There are four aspects which influence the overall transmission power of a WiFi radio. The first in the chain is what’s being transmitted from the chipset or SoC natively. This is typically around 20 dBm or 100 mW and is often expressed in the operating system as txpower.
Next is any given amplifier which will boost the source signal before it reaches the antenna. This additional element to the chain is not necessarily integrated with the SoC, and thus may not reflect the actual txpower determined by the operating system.
The final part of the chain is the antenna, which offer the gain as rated in dBi. Additionally, higher gain antennas may be equipped, with 9 dBi being a common size for a standard omnidirectional antenna.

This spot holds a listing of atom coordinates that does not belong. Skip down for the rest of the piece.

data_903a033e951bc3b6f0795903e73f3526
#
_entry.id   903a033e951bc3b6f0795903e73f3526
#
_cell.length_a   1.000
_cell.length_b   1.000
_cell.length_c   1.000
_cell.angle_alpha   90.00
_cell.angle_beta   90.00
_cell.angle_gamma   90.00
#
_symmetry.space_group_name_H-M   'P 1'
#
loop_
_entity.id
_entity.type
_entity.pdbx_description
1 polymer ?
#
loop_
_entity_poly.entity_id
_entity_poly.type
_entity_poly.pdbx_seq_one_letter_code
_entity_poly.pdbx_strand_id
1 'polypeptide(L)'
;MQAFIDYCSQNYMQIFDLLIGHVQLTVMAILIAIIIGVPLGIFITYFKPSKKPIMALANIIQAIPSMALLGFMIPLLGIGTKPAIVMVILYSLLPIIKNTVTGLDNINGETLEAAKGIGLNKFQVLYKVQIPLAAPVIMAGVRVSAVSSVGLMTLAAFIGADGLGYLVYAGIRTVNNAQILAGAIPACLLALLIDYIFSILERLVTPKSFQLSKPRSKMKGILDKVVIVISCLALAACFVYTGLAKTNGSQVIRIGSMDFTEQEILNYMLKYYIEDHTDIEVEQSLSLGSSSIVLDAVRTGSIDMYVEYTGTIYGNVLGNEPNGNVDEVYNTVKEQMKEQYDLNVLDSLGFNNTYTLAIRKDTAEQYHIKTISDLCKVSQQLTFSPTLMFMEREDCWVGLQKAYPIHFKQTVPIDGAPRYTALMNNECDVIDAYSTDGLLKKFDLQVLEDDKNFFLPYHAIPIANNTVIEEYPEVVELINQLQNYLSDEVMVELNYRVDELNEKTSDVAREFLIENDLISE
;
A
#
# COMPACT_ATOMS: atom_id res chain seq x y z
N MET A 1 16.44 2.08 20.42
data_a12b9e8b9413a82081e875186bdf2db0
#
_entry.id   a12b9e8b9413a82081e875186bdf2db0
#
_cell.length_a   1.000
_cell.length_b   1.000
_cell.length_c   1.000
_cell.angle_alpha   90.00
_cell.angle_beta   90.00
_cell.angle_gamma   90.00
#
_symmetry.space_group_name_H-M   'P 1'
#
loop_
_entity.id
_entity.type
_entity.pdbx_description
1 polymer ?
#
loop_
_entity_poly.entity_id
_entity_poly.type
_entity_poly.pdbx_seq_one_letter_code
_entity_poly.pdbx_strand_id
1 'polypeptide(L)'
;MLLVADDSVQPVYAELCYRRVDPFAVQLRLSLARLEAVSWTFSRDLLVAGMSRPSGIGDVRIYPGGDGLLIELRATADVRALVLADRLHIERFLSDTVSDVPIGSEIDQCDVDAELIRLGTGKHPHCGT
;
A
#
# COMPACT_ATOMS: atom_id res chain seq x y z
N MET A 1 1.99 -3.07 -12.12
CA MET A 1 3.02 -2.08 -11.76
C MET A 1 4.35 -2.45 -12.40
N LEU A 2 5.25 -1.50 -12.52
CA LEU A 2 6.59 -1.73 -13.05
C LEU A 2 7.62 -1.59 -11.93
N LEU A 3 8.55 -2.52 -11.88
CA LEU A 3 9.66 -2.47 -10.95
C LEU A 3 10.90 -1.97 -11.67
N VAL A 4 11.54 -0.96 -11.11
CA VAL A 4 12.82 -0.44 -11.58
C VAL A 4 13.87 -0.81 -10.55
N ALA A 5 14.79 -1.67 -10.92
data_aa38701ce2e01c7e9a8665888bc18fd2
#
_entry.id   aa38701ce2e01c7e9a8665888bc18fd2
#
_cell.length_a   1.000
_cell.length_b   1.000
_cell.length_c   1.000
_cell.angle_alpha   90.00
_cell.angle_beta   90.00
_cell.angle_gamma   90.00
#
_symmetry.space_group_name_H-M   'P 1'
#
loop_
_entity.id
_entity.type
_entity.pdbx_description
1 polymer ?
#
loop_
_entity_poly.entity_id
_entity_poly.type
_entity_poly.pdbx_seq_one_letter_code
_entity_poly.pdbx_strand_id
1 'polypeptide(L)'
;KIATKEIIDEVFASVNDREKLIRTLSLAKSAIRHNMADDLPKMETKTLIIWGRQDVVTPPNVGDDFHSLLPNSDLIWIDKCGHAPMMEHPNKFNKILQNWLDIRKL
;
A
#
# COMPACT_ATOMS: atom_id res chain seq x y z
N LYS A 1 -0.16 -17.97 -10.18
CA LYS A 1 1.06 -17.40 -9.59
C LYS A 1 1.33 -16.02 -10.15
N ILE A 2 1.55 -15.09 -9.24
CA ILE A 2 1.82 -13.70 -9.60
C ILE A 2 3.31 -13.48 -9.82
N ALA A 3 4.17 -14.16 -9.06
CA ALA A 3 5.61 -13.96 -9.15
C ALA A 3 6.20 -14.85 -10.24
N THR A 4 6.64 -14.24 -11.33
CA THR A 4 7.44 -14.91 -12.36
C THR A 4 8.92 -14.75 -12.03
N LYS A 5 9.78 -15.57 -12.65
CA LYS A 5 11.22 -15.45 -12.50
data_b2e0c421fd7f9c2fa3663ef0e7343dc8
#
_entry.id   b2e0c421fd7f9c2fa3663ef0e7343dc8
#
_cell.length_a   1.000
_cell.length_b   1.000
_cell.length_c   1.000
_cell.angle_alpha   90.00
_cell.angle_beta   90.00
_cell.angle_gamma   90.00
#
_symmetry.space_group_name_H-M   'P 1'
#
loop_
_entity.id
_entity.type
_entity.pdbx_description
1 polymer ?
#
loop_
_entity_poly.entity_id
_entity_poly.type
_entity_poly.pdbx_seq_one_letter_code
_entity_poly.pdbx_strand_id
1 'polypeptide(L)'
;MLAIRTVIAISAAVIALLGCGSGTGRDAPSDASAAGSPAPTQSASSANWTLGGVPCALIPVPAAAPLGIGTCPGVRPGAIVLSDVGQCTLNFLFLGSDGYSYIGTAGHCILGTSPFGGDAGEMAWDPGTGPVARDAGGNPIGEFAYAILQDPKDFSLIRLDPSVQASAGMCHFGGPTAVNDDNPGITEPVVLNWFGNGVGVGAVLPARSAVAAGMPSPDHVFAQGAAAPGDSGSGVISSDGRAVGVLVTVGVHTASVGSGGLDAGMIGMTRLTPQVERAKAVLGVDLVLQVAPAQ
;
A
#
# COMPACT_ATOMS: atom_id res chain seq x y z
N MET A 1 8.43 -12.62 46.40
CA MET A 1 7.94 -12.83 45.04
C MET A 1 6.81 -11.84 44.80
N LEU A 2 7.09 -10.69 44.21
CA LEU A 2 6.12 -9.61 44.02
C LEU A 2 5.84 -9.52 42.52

The total output power of this chain is expressed as EIRP, or equivalent isotropically radiated power. The EIRP is calculated by adding the output power of the radio (plus any amplification) in dBm with the gain of the antenna in dBi. For example a 24 dBm (250 mW) radio with a 5 dBi antenna will have a total output power of 29 dBm (800 mW).
Local regulations will determine the maximum transmission power of any WiFi equipment. For example in the United States the FCC states that a 2.4 GHz point-to-multipoint system may have a maximum of 36 dBm EIRP (4 watts) while point-to-point systems may achieve much higher EIRP.